Herpes Virus Infection (Canine Herpesvirus)
Canine herpesvirus is generally referred to as CHV, and is a leading cause of puppy deaths, especially in puppies one to three weeks of age. We have all heard of breeders saying something.
Canine herpesvirus is generally referred to as CHV, and is a leading cause of puppy deaths, especially in puppies one to three weeks of age. We have all heard of breeders saying something like this - 'The puppies were fine this morning, but then they stopped eating and died before I could do anything!' Anytime puppies die in this fashion, there is a reason to suspect CHV.
Canine herpesvirus is a viral disease that affects many puppies, causing sporadic deaths and occasionally the death of an entire litter. The virus lives in the reproductive and respiratory tracts of male and female dogs and can be sexually transmitted. The virus persists in the female's vaginal secretions and the male's semen. As in many herpes infections found in other species, adult animals can live for years with no apparent signs; these are called 'asymptomatic carriers.' This means the adult male and female dogs can remain infected and transmit the disease for years while showing no signs of disease themselves.
Puppies can become infected several ways. The virus can cross the placenta and infect them while they are still within the uterus, or they may become exposed from vaginal secretions during birth. The virus can also become airborne from nasal secretions of the mother, so once born, the pup can actually inhale the virus while breathing. Puppies can easily spread the virus from one to another. Lastly, the virus can be transmitted by eating infected materials.
Once exposed, it generally takes about a week for symptoms to appear. With this in mind, you can easily see why 1 to 3 week-old puppies are at the highest risk. Severely infected individuals will become depressed, stop nursing, and cry. Their feces will be soft and yellow-green. Their livers enlarge and their abdomens are painful. The liver becomes damaged and can no longer function normally. Some puppies develop respiratory signs and nasal discharge. Others develop a rash on their abdomen. Hemorrhages such as nose bleeds and small bruises on the mucous membranes or skin may appear. Some puppies will show nervous system signs such as blindness and staggering. Puppies usually die within 24-48 hours of showing signs of disease.
Not all pups exposed at birth become ill, and many show no signs at all or develop only a slight congestion and recover within a few days. Puppies exposed after six weeks of age have a better chance of recovery. Older puppies develop the disease by coming in contact with the mother's infected, but normal-appearing, nasal secretions. Those that live often develop into carrier adults just like their parents.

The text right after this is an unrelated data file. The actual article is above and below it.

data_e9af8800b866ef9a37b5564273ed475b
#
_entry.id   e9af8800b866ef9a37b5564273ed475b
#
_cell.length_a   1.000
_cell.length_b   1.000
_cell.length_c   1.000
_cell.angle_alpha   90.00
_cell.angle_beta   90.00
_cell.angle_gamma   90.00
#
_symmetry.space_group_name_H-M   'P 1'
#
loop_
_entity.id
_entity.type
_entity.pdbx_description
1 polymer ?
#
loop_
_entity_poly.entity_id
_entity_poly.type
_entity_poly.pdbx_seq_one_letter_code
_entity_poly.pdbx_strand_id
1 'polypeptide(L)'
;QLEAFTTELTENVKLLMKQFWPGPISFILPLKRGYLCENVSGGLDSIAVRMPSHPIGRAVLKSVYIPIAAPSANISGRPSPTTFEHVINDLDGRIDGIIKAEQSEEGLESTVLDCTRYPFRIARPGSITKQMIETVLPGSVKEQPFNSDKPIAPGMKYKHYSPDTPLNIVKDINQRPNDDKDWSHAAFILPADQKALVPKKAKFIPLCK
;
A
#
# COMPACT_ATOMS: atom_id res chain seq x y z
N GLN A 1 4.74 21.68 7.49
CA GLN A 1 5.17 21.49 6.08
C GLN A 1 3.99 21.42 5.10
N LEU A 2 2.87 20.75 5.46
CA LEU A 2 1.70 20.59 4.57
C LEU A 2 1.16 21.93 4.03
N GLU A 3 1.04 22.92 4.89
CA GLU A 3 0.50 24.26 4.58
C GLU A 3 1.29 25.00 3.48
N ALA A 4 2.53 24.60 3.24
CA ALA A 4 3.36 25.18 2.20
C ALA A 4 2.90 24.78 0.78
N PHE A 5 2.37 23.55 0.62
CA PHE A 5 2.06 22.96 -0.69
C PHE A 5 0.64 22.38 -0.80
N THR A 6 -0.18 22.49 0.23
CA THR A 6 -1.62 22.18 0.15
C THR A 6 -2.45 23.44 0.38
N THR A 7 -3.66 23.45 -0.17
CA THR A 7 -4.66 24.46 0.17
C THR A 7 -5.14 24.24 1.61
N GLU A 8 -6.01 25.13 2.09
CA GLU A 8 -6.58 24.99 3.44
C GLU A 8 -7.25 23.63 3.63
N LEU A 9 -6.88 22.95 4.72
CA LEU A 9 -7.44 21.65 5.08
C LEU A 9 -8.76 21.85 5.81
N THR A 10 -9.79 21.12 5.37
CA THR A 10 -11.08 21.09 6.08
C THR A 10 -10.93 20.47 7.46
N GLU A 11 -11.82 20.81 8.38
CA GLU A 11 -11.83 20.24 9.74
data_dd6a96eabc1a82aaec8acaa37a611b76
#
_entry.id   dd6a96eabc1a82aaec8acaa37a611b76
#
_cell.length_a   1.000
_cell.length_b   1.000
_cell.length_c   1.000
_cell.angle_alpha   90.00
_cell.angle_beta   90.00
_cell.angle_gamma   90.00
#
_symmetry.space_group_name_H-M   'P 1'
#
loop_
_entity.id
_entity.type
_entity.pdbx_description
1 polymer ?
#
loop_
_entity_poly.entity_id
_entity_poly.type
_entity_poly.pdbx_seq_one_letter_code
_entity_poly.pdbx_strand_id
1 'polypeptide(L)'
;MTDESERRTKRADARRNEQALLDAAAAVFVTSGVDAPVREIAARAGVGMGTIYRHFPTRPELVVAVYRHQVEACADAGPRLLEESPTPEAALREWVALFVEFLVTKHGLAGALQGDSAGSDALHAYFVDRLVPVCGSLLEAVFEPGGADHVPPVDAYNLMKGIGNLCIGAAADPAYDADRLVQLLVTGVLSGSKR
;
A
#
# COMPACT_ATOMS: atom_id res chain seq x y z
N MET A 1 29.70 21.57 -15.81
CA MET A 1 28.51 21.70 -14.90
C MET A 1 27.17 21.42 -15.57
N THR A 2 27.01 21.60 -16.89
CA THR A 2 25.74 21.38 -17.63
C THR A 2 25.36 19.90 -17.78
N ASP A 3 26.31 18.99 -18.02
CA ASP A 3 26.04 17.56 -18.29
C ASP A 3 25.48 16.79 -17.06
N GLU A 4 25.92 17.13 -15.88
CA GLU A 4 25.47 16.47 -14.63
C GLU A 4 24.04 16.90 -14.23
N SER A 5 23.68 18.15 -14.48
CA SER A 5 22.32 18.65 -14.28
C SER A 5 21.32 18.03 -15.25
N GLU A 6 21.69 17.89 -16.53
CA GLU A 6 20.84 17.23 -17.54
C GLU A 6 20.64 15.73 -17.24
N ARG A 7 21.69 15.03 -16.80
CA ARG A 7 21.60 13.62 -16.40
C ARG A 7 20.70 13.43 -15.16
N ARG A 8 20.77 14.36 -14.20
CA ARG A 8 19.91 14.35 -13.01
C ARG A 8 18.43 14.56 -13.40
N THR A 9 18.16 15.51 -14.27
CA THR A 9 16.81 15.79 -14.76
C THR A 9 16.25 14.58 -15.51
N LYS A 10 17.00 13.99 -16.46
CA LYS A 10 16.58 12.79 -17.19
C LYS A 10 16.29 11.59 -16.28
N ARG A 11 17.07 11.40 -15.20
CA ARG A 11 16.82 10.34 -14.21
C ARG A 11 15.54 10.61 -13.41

It appears that the virus thrives best at a temperature of around 99F, so this may help to explain why older puppies are at less risk since their body temperature is usually around 101.5F, and that of younger puppies is lower.
Adult carriers typically exhibit no obvious symptoms, however, small blister-like lesions may occasionally be noted on the vaginal wall.
Making a diagnosis
Canine herpesvirus is one of the leading causes of death in newborn puppies. Once the above signs develop, death often follows in 48 hours. The disease spreads rapidly through the litter as infected puppies are highly contagious. We suspect many cases of herpes are wrongly diagnosed as disorders such as parvovirus and coronavirus.
Autopsies of deceased puppies by a veterinary pathologist will reveal the characteristic herpes lesions. Diagnostic hemorrhagic lesions will be found within the kidney and liver, and the lungs will usually be congested. The affected organs will have cells containing characteristic signs of the disease.
Treatment and prevention
Currently there is no specific treatment for canine herpes. All treatment is aimed at supportive care. Older puppies can be force-fed and treated with anti-diarrheal medication. The survival rate of puppies less than three weeks old is poor. Severely infected puppies will die rapidly. The remaining puppies should be kept warm (100F) until the virus has run its course. It is hoped that a vaccination will be developed to protect against this disease.
As a preventive practice, one should make sure the environmental temperature of the puppies is kept warm with whelping boxes, heat lamps, etc.
In conclusion, anytime one sees upper respiratory infections in puppies less than 8 weeks of age, CHV should be considered. Also, CHV is a leading cause of death in 1 to 3 week-old pups, and even older puppies may die. The deaths will occur suddenly, with little or no warning, and one pup or even an entire litter may perish within a 24-hour period. This is especially disheartening when yesterday the litter appeared happy and healthy, and today some are ill or have already died. Remember, the mother may be a carrier and future litters may be affected unless she develops a natural immunity. There is no treatment for her or for the puppies.